He was joined by a Republican Nevada state Assemblywoman, Michele Fiore, who addressed the crowd, saying the reason the standoff did not escalate was because of “each and every one of our Americans watching us and protecting us with our firearms.”

Mark Potok, a senior fellow with the Southern Poverty Law Center, said Bundy’s call was tantamount to insurrection.

“They are stirring a very volatile and dangerous pot,” he told Reuters. “It could goad more people to do the same kind of thing.”


TIME Out There

Fight for Your Right: Resources for Photographers Covering Protests

In preparation for Occupy Wall Street's day of action on May 1, LightBox offers a few tips for photographers—professional and amateur alike–who plan to cover the protests.

May 1 marks International Worker’s Day, and this year Occupy Wall Street and other OWS-friendly groups are planning a day of action with events in cities around the United States. The plans cover a broad spectrum of protest activities, but one thing is sure to be shared by all: wherever there’s a protest, someone is going to try to take a picture of it; New York City’s South Street Seaport Museum, located near Wall Street, is currently exhibiting photographs, including the one seen here, of Occupy protests. But some of those photographers will, if the past is any indication, get arrested.

According to Jay Stanley, who runs the American Civil Liberties Union (ACLU) project on photographers’ rights, the rising number of arrests is not in photographers’ imaginations: hostility between photographers and the police actually is becoming more common, even though American law guarantees the right to photograph in a public place. Occupy protests have been a consistent source of that tension.

Photojournalists, particularly freelancers, can encounter an extra layer of scrutiny. Mickey Osterreicher, a lawyer on the National Press Photographers Association (NPPA) advocacy committee, says that professionals with obviously high-quality equipment can be targeted, even though the press legally has as much of a right to be in and photograph public places as everyone else does. Especially since the 2011 federal case of Glik v. Cunniffe, in which the court found that a Boston man was not guilty under anti-wiretapping statutes for having videotaped an arrest with his cellphone, the right to photograph the police has been firmly established. Although whether or not the police can look at one’s photos is in the process of being tested in court, police cannot seize a camera without reason. But those legal rights don’t necessarily translate to smooth experiences on the ground.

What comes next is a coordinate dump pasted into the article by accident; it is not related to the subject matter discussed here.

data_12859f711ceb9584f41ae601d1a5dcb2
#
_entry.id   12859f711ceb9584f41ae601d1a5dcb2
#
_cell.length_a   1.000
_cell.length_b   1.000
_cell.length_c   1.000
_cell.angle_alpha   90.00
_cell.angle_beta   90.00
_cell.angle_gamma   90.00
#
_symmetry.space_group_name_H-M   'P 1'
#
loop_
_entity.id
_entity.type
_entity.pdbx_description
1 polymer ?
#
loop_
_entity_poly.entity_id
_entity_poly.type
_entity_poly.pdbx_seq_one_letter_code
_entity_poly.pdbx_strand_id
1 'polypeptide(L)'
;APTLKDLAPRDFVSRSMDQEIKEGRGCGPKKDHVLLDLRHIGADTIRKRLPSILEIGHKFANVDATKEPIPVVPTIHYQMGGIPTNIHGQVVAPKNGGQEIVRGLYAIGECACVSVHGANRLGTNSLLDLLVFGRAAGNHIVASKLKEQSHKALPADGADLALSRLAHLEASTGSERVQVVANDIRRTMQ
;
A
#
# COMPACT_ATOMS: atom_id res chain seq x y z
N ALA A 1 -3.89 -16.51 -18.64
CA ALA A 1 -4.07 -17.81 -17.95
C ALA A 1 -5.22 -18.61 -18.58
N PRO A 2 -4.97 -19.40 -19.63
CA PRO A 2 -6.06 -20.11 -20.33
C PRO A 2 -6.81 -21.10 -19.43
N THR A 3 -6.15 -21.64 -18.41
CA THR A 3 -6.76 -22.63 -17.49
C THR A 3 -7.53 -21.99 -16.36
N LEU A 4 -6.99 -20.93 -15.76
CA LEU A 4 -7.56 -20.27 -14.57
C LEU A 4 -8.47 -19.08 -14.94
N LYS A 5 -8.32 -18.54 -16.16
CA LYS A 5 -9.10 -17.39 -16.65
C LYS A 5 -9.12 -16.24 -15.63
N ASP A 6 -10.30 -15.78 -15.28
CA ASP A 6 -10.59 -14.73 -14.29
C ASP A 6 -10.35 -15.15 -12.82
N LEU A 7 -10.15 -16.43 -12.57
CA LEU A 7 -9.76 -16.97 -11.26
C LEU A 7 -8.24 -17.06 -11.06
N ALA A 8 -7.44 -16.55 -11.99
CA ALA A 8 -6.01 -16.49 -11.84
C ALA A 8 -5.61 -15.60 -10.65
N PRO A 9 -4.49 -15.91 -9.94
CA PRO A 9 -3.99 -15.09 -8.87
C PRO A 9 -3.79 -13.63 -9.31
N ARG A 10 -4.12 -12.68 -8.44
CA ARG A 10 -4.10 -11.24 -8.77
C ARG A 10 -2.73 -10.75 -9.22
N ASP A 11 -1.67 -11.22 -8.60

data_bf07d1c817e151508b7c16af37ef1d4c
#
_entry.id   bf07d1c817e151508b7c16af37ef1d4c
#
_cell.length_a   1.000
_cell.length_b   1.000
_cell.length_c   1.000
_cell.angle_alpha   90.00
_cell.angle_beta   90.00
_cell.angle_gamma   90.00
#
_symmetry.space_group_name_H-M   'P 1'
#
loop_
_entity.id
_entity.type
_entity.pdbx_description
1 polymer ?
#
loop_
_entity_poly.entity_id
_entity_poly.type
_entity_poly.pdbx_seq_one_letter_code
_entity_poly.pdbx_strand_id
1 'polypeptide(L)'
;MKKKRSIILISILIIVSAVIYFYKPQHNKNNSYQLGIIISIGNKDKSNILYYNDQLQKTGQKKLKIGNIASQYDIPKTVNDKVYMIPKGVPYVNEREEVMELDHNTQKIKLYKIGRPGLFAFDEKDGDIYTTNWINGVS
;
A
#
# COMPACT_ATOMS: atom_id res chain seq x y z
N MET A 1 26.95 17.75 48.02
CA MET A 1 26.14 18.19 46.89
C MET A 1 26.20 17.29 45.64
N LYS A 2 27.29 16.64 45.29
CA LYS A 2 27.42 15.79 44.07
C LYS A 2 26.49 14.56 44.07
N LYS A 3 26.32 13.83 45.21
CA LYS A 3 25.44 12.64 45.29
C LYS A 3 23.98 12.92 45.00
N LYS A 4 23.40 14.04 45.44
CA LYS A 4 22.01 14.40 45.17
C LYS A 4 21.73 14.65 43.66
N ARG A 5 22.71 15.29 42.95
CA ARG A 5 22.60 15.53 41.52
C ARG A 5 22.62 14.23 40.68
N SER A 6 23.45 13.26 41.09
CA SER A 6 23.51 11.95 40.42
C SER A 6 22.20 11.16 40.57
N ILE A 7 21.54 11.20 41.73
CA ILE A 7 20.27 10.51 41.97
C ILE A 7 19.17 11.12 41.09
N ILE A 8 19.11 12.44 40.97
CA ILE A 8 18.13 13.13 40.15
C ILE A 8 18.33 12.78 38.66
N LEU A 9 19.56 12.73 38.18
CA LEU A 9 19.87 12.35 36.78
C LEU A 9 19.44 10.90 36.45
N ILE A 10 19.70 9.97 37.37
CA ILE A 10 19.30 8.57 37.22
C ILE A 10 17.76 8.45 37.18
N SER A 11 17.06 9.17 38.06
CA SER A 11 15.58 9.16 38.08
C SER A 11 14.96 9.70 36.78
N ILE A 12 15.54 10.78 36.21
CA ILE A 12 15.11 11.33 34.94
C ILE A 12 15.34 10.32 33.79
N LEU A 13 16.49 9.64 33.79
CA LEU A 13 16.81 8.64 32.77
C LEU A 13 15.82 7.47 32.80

Beyond knowledge of the law and professional conduct—which means not breaking any other laws, such as trespassing statutes—there’s not much a photographer can do in advance to prevent that kind of hassle. “If you’re arguing with somebody who’s got a badge and a gun, usually you’re going to lose that argument right then,” says Osterreicher, who notes that a photographer’s best recourse usually comes later, in court—which is why it’s helpful to continue to record audio and video, if possible, to preserve a record of one’s interaction with the police.

There are several resources available for photographers who encounter trouble with the law. Here are just a few:

  • Websites like Carlos Miller’s Photography is Not a Crime keep track of the latest developments and news about the topic.
  • NPPA photographers who encounter trouble with the law can reach out to the association’s legal advocacy committee.
  • The ACLU maintains an extensive website to help photographers stay aware of all their legal rights and options—and they also helped with the video posted below.

Osterreicher and the NPPA are working with law enforcement agencies to educate officers about photographers’ rights, with particular attention on avoiding conflict at this year’s upcoming political party conventions. Stanley is also hopeful that, with education, the relationship between police officers and photographers can become a productive one. “I’m optimistic that professional police officers around the country will come to understand that this is a necessary check and balance, and a necessary freedom in a free society,” he says.

The Occupy Wall Street photojournalism exhibition is on view at the South Street Seaport Museum in New York City through July 8.